Does black hort. fleece exist? Or other colours? Black would be less conspicuous.
I presume it's because white does not absorb light and therefore light levels essential for growth are maintained as much as possible in the are around it. Black absorbs light and the area beneath black fleece would have much lower light levels.
I bought it in green one year. Not sure about black though. Never seen it.
Just adding to the debate, I thought white reflects heat from the sun and black would absorb more heat - approximately by 40% more. Surely, when protecting plants it would be more benificial to use black fleece applying that theory Any heat level would be better for a protected plant particularly in extreme cold temperature.
Saying that, there must be a economical reason why fleece is normally only supplied in white
My feeling is that it's not heat from the sun that's important in frost protection ... it's the creation of a micro-climate using a barrier which retains the heat of the dark soil and prevents the flow of cold air to the plants under the fleece.
Light is really important otherwise the plants will become etiolated and weak.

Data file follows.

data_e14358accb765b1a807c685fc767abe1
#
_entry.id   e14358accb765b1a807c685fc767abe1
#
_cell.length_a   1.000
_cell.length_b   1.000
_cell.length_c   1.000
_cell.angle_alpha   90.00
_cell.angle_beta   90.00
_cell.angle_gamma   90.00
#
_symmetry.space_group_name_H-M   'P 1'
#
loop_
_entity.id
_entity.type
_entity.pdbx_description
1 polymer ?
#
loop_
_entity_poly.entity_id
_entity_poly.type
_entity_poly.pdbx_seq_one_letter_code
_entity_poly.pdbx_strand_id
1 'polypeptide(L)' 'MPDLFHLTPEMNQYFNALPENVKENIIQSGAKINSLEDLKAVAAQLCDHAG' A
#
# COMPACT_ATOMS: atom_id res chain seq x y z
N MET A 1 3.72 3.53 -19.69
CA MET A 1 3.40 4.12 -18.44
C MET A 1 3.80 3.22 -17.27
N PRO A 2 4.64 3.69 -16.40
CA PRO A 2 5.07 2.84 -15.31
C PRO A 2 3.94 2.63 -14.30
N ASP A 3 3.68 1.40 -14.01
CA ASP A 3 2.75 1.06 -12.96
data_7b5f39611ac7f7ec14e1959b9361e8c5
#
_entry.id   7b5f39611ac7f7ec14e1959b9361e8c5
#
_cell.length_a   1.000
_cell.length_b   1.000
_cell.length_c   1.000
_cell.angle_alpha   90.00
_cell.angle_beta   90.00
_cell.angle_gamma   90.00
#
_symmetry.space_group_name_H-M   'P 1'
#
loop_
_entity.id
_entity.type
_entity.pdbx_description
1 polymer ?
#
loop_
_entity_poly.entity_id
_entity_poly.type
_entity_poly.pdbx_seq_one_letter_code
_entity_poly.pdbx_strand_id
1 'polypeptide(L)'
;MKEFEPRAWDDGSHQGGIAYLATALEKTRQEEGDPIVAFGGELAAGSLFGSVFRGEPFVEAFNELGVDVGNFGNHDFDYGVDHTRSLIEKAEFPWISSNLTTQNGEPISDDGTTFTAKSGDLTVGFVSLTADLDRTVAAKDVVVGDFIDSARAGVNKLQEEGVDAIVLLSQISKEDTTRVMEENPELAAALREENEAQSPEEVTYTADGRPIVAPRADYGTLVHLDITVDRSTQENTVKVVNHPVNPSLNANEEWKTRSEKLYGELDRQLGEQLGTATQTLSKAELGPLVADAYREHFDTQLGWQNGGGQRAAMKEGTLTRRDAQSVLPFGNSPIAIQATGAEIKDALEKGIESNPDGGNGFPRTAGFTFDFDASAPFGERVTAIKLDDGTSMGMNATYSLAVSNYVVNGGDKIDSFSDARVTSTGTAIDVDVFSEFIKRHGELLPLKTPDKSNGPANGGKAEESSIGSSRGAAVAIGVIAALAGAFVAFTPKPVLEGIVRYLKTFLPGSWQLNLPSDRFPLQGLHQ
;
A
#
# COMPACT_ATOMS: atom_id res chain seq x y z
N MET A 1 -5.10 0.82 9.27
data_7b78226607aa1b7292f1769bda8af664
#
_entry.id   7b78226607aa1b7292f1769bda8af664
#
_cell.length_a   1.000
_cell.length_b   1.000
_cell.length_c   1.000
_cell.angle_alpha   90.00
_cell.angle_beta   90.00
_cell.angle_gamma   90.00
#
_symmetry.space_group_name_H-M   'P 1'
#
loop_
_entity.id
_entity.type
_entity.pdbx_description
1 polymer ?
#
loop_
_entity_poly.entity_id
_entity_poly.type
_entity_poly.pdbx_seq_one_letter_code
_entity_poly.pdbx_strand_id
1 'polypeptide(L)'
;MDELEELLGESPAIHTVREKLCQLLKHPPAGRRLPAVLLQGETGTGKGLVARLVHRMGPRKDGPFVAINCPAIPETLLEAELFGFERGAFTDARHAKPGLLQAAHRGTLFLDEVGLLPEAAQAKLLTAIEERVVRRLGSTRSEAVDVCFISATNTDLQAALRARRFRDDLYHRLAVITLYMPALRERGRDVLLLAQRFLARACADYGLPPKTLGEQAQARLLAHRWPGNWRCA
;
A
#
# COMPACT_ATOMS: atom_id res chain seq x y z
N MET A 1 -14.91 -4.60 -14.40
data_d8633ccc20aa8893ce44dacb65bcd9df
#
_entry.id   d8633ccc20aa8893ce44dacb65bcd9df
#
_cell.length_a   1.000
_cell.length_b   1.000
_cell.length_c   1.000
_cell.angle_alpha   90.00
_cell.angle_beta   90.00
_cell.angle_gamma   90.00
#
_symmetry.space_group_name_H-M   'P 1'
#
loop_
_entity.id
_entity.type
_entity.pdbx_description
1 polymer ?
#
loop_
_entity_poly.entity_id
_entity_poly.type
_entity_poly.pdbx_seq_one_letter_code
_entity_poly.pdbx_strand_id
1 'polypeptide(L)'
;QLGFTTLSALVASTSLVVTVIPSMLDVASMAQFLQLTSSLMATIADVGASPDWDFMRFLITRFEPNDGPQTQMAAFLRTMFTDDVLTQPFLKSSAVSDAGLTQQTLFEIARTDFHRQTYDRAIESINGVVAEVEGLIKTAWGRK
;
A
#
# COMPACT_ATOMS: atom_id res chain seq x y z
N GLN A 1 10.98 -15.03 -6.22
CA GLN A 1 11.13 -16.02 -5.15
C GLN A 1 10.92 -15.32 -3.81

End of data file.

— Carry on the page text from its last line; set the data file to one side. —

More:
Last edited: 03 December 2017 11:17:09
Thank you for your thoughts. I was thinking of putting a layer of weed membrane over the white fleece, but will stick with just the white. My very overlooked garden looks somewhat full of bound and gagged kidnap victims, but so be it. x
I believe that hort fleece is spun polypropylene which is white when produced and would have to be dyed or treated to make it any other colour or clear.
Using black fleece would deprive plants of light, ( c.f. black plastic to kill off weeds ) and probably risk over heating plants if the sun came out strongly. Many plants we grow require a fairly uniform temperature range ( c.f. problems with non ventilated greenhouses over heating and stressing plants )
fleece was originally developed for professional growers and its going to be white for a reason.